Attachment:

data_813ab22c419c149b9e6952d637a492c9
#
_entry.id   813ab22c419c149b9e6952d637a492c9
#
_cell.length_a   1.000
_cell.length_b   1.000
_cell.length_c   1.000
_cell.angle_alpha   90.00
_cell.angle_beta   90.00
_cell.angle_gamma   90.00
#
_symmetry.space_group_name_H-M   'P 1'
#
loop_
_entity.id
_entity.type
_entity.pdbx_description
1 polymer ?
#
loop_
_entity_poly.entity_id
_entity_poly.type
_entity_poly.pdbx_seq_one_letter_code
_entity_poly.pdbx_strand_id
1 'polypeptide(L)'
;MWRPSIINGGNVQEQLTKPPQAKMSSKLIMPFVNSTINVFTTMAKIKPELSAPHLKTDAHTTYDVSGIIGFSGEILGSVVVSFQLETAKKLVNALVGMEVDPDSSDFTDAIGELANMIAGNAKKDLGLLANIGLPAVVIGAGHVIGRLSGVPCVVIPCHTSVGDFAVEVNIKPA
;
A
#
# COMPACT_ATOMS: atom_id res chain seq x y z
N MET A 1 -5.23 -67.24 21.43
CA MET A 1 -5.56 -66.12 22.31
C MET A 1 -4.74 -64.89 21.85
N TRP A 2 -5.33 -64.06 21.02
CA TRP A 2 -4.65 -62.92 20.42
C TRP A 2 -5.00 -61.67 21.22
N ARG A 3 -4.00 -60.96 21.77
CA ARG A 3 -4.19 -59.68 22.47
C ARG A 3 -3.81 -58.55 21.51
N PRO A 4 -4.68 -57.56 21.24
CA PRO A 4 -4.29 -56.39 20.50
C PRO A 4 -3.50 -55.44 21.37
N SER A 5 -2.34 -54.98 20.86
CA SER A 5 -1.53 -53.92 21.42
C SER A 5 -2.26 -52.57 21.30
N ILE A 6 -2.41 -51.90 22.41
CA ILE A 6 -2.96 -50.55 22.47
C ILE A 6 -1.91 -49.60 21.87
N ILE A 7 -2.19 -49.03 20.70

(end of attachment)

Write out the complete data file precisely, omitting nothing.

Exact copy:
data_813ab22c419c149b9e6952d637a492c9
#
_entry.id   813ab22c419c149b9e6952d637a492c9
#
_cell.length_a   1.000
_cell.length_b   1.000
_cell.length_c   1.000
_cell.angle_alpha   90.00
_cell.angle_beta   90.00
_cell.angle_gamma   90.00
#
_symmetry.space_group_name_H-M   'P 1'
#
loop_
_entity.id
_entity.type
_entity.pdbx_description
1 polymer ?
#
loop_
_entity_poly.entity_id
_entity_poly.type
_entity_poly.pdbx_seq_one_letter_code
_entity_poly.pdbx_strand_id
1 'polypeptide(L)'
;MWRPSIINGGNVQEQLTKPPQAKMSSKLIMPFVNSTINVFTTMAKIKPELSAPHLKTDAHTTYDVSGIIGFSGEILGSVVVSFQLETAKKLVNALVGMEVDPDSSDFTDAIGELANMIAGNAKKDLGLLANIGLPAVVIGAGHVIGRLSGVPCVVIPCHTSVGDFAVEVNIKPA
;
A
#
# COMPACT_ATOMS: atom_id res chain seq x y z
N MET A 1 -5.23 -67.24 21.43
CA MET A 1 -5.56 -66.12 22.31
C MET A 1 -4.74 -64.89 21.85
N TRP A 2 -5.33 -64.06 21.02
CA TRP A 2 -4.65 -62.92 20.42
C TRP A 2 -5.00 -61.67 21.22
N ARG A 3 -4.00 -60.96 21.77
CA ARG A 3 -4.19 -59.68 22.47
C ARG A 3 -3.81 -58.55 21.51
N PRO A 4 -4.68 -57.56 21.24
CA PRO A 4 -4.29 -56.39 20.50
C PRO A 4 -3.50 -55.44 21.37
N SER A 5 -2.34 -54.98 20.86
CA SER A 5 -1.53 -53.92 21.42
C SER A 5 -2.26 -52.57 21.30
N ILE A 6 -2.41 -51.90 22.41
CA ILE A 6 -2.96 -50.55 22.47
C ILE A 6 -1.91 -49.60 21.87
N ILE A 7 -2.19 -49.03 20.70